Even as Russian President Dmitry Medvedev ordered a halt to military activities in Georgia, Georgian officials reported continuing air and land attacks Tuesday. Since the conflict began last week, about 2,000 deaths have been reported, many of them civilians.
The escalating battle, which began last Thursday when Georgian troops and separatists in South Ossetia exchanged fire, has been a major test for Georgian President Mikheil Saakashvili. He came to power in 2003 after the Rose Revolution, which ended the rule of former Soviet foreign minister Eduard Shevardnadze. Saakashvili has closely allied himself with the United States, often irritating Russia. Critics say Saakashvili pushed the Russians too far when he made aggressive moves in South Ossetia, a separatist enclave.
American-educated, Saakashvili has been a constant in Western media this week, making his case that Russia is to blame for the current conflict. On Monday, while touring a damaged building in Gori, the sound of a Russian jet led Saakashvili's bodyguards to push him to the ground and cover him with flak jackets, but no one was injured. NEWSWEEK's Anna Nemtsova caught up with the beleaguered president in Tbilisi on Monday. Excerpts:
NEWSWEEK: How did this all begin?
Mikheil Saakashvili: First of all, the Russian troops in North Ossetia [part of the Russian Federation] were massing for the last four months. They called it "exercises." But every time I would hear about these exercises, the Russians would say that they were preparing for military actions inside Georgia. They would say it publicly. President Putin would always hint at that. He said, "We need different ways to get to Georgia." So we knew Russia was preparing. We were worried about it. But there wasn't much we could do about it.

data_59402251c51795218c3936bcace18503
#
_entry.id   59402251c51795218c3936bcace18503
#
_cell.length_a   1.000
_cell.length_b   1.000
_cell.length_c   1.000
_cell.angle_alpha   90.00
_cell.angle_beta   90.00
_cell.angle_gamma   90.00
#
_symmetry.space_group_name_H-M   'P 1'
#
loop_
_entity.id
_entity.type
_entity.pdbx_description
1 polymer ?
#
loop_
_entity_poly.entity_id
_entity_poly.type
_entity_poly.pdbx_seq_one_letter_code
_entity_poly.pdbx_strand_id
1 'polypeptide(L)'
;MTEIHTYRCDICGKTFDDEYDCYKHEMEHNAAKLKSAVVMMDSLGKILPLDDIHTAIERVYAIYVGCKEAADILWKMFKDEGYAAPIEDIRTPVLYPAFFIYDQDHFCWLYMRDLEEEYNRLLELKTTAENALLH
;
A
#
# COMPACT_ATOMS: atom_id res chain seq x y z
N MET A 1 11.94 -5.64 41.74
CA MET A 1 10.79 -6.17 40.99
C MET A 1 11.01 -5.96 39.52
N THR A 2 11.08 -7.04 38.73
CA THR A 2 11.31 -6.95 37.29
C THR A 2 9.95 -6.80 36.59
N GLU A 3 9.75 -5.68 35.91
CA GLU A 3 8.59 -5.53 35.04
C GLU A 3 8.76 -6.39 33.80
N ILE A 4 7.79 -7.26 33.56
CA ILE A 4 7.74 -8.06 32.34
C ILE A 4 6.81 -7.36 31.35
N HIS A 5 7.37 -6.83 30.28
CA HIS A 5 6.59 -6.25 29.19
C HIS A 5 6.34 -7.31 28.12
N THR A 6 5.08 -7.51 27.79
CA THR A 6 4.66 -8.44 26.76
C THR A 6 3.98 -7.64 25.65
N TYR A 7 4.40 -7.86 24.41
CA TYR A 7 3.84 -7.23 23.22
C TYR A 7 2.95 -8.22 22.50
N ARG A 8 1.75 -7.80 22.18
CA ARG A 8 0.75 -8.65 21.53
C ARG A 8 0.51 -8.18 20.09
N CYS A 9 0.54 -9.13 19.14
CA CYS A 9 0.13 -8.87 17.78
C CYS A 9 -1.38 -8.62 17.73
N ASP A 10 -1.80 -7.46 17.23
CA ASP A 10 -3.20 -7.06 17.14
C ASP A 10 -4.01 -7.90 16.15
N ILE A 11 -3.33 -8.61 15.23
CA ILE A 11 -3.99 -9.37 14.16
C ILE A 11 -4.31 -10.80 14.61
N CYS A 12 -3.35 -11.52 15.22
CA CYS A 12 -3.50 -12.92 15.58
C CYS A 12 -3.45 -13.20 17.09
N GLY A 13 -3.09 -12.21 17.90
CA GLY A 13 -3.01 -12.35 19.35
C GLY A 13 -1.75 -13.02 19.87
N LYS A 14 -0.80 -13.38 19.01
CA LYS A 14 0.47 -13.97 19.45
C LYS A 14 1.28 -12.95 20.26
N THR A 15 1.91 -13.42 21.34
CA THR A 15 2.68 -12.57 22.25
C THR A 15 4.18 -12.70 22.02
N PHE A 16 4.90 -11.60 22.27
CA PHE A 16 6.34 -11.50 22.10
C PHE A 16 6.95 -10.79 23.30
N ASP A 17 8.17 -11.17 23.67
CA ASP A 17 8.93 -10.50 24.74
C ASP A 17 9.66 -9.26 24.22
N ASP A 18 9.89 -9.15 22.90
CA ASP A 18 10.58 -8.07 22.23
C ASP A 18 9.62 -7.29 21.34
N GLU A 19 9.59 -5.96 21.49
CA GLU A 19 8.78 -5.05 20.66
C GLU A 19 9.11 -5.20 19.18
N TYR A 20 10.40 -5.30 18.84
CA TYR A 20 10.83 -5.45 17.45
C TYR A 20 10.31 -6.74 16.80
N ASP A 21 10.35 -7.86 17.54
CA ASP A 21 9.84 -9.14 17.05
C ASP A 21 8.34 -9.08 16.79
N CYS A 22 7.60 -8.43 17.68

Now, in South Ossetia, there had been tensions for years. That's nothing new. So when the latest round of confrontations had started we didn't take it too seriously. I mean, they tried to blow up houses and opened fire on [a Georgian] police convoy. We returned fire and killed five or six of them. I thought this would end there. But then they started to bombard villages we controlled with mortar fire. But even these kind of things had happened in the past, so initially we didn't think it was serious. But sometime late on the afternoon it all started, I started to smell something bad. So I began, frantically, to call the Russians. They wouldn't respond. I called the secretary-general of NATO. I called [European Union High Representative for the Common Foreign and Security Policy] Javier Solana. I called several other European presidents, like [Lithuanian President] Valdas Adamkus. I said we are coming under an extensive barrage, and nothing like this has ever happened before. Something is wrong here.
Then we contacted the local Russian peacekeepers in Ossetia. The head of the local peacekeepers and Ambassador Yuri Popov [Russian co-chair of the Joint Control Commission for Georgian-Ossetian Conflict Resolution]. Both said they no longer had control over the Ossetian separatists. They told us that the [separatists] are out of their minds. That they don't pick up their phones and can't be reached. But the whole point is that this whole thing started immediately after [Ossetian separatist leader Eduard] Kokoity came back from Moscow. We asked the Russians, "What's going on?" I believe that there are different factions in Russia fighting each other. One faction has become nasty, and the other doesn't know what they are up to.
From our point of view, it all sounded very confused. The acting Russian foreign minister said that the separatists opened fire first and promised us that they were trying to calm the situation down. We told the Russians that we would declare a unilateral ceasefire, and maybe they could do something about this. I went on TV and announced a unilateral ceasefire.